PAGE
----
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Old May 13, 2004, 05:12 PM
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Info on Macreadys pterosaur?

Does anybody have any information on the 1/2 scale pterosaur made by Paul Macready in the 80's? I believe its the same one in the movie "War Games". I have looked all over google and can only find vague references to it. Thanks.
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Old May 13, 2004, 06:46 PM
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Macready Pterosaur

Nihil , Goto :
http://www.rcgroups.com/forums/showt...3&page=1&pp=15
http://ovirc.free.fr/McCready.php
Robert Korobelnik
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Old May 13, 2004, 11:38 PM
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MacCready's pterodactyl was not the model used in the War Games movie.
The one in the movie was a fixed wing glider with a movable head. I have no idea who created that. Possibly one of the movie studios.

War Games came out in 1984, the same year the news broke in RCM about the MacCready project but the project was just mid-way then and not near completion. I remember it well. I then waited and waited to hear about the status of the project but it wasn't until 1985 or 1986 until the model flew.

The pterodactyl project was produced by a grant from the Smithsonian and the main purpose of the project was to film the model flying for an IMAX film called "On the Wing". I recall in the 1984 article the project was granted $100,000.00. I remember that being an inconceivable amount of money at the time and feeling sick with both disbelief and envy.

The pterodactyl did not really qualify as an ornithopter because it could not sustain flight. It was towed into the air by a van along with a stabilizing tail appendage that dropped off in flight. It had a sophisticated onboard stabilizing computer which had to be activated before the tail appendage dropped off. Then, the flapping commenced and it flapped its way through a glide to the ground.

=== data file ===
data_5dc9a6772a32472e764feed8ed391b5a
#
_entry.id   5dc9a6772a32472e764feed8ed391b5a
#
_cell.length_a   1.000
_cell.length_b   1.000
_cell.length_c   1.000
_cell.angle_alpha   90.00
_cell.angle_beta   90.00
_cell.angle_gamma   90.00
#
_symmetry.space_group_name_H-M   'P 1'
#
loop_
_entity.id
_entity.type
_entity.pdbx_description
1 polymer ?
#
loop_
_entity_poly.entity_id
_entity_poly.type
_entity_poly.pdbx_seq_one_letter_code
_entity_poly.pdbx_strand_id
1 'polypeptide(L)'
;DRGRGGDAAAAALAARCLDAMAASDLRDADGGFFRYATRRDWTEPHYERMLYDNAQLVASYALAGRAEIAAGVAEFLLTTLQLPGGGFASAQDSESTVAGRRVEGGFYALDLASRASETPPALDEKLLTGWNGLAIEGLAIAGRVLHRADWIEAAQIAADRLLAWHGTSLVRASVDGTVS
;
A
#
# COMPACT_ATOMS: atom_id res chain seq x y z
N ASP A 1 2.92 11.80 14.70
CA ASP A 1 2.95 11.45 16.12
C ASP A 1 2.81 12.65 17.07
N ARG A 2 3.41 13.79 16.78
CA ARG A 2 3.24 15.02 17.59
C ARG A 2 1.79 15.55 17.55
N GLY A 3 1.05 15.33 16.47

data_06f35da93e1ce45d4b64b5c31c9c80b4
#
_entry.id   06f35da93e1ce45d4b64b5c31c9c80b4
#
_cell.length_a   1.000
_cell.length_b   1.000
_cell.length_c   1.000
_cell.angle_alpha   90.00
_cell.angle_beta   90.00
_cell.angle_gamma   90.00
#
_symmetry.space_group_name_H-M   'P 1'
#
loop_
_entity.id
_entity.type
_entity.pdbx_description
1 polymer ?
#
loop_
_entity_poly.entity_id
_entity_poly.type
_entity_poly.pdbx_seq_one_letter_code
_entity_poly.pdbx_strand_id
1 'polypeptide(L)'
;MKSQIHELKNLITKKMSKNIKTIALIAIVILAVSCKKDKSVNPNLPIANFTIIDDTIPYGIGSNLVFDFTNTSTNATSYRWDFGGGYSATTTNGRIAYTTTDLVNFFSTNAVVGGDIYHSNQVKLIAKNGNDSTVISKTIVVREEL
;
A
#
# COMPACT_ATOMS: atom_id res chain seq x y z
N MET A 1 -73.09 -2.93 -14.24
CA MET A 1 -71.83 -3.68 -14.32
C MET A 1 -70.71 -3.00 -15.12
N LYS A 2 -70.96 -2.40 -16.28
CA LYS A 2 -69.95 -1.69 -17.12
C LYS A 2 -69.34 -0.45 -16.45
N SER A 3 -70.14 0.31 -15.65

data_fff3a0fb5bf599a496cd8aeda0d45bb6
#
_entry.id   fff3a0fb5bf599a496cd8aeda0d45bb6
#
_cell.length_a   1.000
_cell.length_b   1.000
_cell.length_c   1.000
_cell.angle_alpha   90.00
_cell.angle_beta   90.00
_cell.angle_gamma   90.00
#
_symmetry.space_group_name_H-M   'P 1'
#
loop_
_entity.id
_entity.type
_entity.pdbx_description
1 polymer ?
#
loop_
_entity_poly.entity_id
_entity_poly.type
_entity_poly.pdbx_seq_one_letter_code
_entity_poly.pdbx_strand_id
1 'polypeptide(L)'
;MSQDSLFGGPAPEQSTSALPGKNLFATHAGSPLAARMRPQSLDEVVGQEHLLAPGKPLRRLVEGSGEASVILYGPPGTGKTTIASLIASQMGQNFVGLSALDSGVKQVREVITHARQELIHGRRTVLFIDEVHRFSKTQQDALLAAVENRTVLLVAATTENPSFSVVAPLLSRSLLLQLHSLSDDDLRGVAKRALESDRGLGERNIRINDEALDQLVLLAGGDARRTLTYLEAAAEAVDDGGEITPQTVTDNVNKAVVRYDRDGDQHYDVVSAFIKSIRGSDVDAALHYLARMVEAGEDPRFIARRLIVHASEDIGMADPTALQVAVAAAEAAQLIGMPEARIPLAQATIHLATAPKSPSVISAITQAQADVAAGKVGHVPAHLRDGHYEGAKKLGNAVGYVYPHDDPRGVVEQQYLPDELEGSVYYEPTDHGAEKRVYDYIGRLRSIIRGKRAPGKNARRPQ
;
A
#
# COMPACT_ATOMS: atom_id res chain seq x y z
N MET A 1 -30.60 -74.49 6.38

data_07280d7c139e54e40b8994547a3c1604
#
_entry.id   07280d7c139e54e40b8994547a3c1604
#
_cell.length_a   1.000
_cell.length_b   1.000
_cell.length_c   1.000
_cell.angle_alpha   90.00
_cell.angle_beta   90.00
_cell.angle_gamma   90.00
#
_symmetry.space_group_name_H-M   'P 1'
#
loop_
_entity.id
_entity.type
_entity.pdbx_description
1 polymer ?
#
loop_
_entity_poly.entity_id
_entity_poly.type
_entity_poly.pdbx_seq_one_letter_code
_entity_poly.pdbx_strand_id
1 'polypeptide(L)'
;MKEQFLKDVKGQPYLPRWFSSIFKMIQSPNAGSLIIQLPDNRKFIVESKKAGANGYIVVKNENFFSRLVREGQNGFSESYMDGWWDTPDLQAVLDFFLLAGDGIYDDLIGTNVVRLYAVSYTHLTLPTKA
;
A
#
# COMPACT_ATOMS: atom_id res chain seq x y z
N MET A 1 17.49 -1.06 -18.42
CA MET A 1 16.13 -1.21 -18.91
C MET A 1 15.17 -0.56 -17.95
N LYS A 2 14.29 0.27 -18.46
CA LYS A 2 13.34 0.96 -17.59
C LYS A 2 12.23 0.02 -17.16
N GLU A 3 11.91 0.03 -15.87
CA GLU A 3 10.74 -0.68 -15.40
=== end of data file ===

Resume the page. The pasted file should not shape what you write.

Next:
The flapping system was powered by two Astro cobalt 40 electric motors on God knows how many big heavy ni-cad batteries! The bird weighed more than 40 pounds! The flapping mechanism was not cyclical but recipricating, with the motors reversing direction at the top and bottom of each stroke. The motors used cog belt pulleys coupled to a ball screw jack system made of composite materials.

To this day, I have no idea what they made the wing membrane out of.

Pitch control was accomplished by a system that moved the main wing spars fore and aft changing the CG. Roll control was managed by moving "fingers" out on the wings that acted like spoilers. Not sure about yaw, but I think the long beaked head moved side to side. All of these functions were computer stabilized.

Although I think the filming of the model (which was done out at the Bonneville salt flats) was a success for the IMAX film, later there was one unforgettable PR nightmare for the MacCready team and that was at some exibition where the Pterodactyl suffered a most embarrassing crash..I think it was at the opening of the Mid-America Mall or something but it was all over the news. I recall seeing the event on the news. They model had been towed up and right upon release it went into a violent "lamshevak" tumble and plummeted to the ground totally out of control. I felt really sorry for them.
They blamed the problem on the onboard computer malfunctioning.
The tow van was then seen rushing to the scene lof the crash like an ambulance to a plane crash. Really embarrassing and on national news!

I think the pterodactyl was rebuilt for display at the Smithsonian and it's there today. I never saw the IMAX film but I certainly would like to.

Sean
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Old May 14, 2004, 02:51 AM
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thanks for all the info guys. I am thinking about building my first flapper, and though the bird shaped ornis look great, the pterosaur has completely grabbed my attention. I have found that the MacCready ptero used a Liebeck LPT102B airfoil at both root and tip, but winfoil knows nothing about this airfoil, and I am not sure where to start. Any suggestions?